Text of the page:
This site uses cookies to provide you with a more responsive and personalised service. By using this site you agree to our use of cookies. Please read our cookie notice for more information on the cookies we use and how to delete or block them.
The full functionality of our site is not supported on your browser version, or you may have 'compatibility mode' selected. Please turn off compatibility mode, upgrade your browser to at least Internet Explorer 9, or try using another browser such as Google Chrome or Mozilla Firefox.

The future for public sector accounting standards

  • IPSASB (International Public Sector Accounting Standards Board) (mid gray) Image

Sep 13, 2012

Ken Warren, a board member of the International Public Sector Accounting Standards Board (IPSASB) and the New Zealand External Reporting Board (XRB), has written an article providing some insights into the future direction of International Public Sector Accounting Standards (IPSAS). The article, "IPSASs through the looking glass," was recently published on the Web site of the New Zealand Institute of Chartered Accountants (NZICA) and discusses conceptual differences between IFRS and IPSAS and likely developments in public sector accounting.

The article is couched in terms of  the IPSASB's current project to rewrite its conceptual framework to better reflect public sector needs. The article draws out conceptual differences between the IASB and IPSASB because of underlying differences between for-profit private sector entities and public sector entities. The article also provides Mr. Warren's insights into what those differences might mean in terms of IPSAS set on the basis of decisions reached to date in the IPSASB's project.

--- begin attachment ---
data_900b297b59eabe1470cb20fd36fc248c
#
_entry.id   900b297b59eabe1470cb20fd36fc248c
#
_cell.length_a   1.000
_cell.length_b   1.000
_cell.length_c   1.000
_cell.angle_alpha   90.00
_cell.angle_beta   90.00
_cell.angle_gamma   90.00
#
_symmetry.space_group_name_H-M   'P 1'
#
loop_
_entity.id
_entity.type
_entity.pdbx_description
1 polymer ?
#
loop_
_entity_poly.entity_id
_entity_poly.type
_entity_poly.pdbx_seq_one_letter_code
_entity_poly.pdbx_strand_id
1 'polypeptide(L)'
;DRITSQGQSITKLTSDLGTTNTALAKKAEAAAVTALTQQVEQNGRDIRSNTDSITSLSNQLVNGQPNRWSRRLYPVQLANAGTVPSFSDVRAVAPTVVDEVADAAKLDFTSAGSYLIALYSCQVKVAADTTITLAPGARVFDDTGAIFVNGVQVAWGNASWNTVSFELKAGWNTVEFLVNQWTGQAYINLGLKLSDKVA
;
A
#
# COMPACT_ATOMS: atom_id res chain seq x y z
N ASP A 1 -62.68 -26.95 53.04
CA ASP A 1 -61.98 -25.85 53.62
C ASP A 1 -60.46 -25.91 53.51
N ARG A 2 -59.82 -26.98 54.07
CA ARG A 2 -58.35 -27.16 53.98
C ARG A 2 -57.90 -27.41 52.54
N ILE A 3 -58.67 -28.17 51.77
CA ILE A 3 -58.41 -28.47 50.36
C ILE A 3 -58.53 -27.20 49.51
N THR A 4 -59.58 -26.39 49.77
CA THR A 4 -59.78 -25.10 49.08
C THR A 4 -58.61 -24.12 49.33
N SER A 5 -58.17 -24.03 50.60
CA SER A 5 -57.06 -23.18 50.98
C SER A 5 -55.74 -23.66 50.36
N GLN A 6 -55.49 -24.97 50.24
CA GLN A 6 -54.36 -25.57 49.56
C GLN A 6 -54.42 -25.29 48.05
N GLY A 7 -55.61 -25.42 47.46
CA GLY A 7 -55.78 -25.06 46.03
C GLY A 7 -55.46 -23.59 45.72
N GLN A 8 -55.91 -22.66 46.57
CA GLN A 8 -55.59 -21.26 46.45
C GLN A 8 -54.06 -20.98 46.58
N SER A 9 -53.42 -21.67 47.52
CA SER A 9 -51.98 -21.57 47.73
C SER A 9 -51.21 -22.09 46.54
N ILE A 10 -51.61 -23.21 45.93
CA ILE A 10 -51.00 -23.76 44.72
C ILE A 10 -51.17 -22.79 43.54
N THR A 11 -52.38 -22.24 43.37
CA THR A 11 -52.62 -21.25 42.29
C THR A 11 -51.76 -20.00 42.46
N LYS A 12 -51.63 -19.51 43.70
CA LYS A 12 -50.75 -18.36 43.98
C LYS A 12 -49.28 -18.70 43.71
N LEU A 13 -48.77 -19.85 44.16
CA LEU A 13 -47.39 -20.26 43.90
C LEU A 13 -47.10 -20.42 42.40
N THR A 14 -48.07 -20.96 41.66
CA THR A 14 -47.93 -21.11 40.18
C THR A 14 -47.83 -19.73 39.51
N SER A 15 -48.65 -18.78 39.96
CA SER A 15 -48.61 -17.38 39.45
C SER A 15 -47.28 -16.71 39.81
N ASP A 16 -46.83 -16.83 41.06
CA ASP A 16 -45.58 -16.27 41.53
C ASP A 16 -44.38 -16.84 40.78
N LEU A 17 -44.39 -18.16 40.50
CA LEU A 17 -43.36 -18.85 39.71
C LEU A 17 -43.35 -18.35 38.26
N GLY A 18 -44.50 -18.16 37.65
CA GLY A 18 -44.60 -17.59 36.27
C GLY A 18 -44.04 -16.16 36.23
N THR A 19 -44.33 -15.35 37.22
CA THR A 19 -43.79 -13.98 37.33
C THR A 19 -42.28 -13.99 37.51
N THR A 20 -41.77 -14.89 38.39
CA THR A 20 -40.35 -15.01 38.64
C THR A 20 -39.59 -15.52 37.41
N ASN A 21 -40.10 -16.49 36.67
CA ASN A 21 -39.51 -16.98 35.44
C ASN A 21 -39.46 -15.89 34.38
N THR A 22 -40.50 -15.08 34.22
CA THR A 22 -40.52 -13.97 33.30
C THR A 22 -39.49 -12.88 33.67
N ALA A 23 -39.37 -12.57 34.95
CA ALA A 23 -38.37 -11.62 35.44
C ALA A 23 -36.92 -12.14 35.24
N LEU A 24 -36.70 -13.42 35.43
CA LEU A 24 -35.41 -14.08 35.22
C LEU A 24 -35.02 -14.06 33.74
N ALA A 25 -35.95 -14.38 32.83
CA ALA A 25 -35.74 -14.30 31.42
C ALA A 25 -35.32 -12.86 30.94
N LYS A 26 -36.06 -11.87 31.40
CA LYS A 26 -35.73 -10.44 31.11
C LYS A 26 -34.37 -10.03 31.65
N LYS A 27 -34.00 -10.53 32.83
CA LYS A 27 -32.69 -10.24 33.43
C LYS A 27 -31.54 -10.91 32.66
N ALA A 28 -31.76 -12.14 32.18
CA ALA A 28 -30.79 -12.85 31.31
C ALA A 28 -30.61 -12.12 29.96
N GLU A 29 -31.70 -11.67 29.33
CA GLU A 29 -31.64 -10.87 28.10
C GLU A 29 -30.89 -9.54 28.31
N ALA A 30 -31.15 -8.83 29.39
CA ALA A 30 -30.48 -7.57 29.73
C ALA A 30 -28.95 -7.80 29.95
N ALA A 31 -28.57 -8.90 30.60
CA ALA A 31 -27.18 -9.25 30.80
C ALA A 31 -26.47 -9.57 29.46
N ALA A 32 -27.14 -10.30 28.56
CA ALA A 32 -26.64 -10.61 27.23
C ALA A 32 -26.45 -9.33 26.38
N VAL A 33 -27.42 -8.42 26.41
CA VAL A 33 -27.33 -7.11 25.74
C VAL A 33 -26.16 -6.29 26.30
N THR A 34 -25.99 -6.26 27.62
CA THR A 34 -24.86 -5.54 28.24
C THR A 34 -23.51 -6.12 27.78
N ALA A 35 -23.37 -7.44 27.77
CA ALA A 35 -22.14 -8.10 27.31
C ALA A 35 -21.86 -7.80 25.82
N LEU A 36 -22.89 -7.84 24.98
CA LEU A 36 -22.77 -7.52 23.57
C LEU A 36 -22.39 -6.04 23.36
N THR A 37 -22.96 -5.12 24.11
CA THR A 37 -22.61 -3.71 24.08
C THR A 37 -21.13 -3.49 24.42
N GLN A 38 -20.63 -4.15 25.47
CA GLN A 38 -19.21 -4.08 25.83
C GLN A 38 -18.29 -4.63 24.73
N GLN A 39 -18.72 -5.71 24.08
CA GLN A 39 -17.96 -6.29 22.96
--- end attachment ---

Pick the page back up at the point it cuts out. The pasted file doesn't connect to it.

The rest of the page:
Mr. Warren discusses how the wider group of users of public sector financial statements extends beyond the focus of the IASB's framework on resource allocation decision making by capital providers. This then leads to likelihood, in Mr. Warren's view, of matters such as a stronger focus on "flows" rather than "stocks" in financial reporting, emphases on budgets/forecasts and longer-term sustainability, a move to service reporting, and guidance on public sector-specific issues such as nonexchange revenues and controlled and regulated assets.

However, Mr. Warren also notes that when public sector-specific issues do not arise, then IASB requirements can be used:

[I]f the identified key characteristics are not in play, my speculation is that there is no reason for the IPASAB to amend the IASB requirements on a particular topic. Not only does the use of the IASB approach in such circumstances significantly free up IPSASB time to focus on the more critical expectations of its constituents, but also there are positive benefits in terms of understandability and cost-reduction if similar transactions and events have similar measurement and recognition requirements in IPSAS and IFRS.

The future direction of IPSAS is of critical importance in the New Zealand context because New Zealand's evolving differential reporting framework proposes to use IPSAS as the basis for public sector accounting standards.  Exposure drafts proposing to implement IPSAS-based requirements were released in June 2012 and are open for consultation until mid-December 2012.

Click for access to the article (link to NZICA Web site).

Correction list for hyphenation

These words serve as exceptions. Once entered, they are only hyphenated at the specified hyphenation points. Each word should be on a separate line.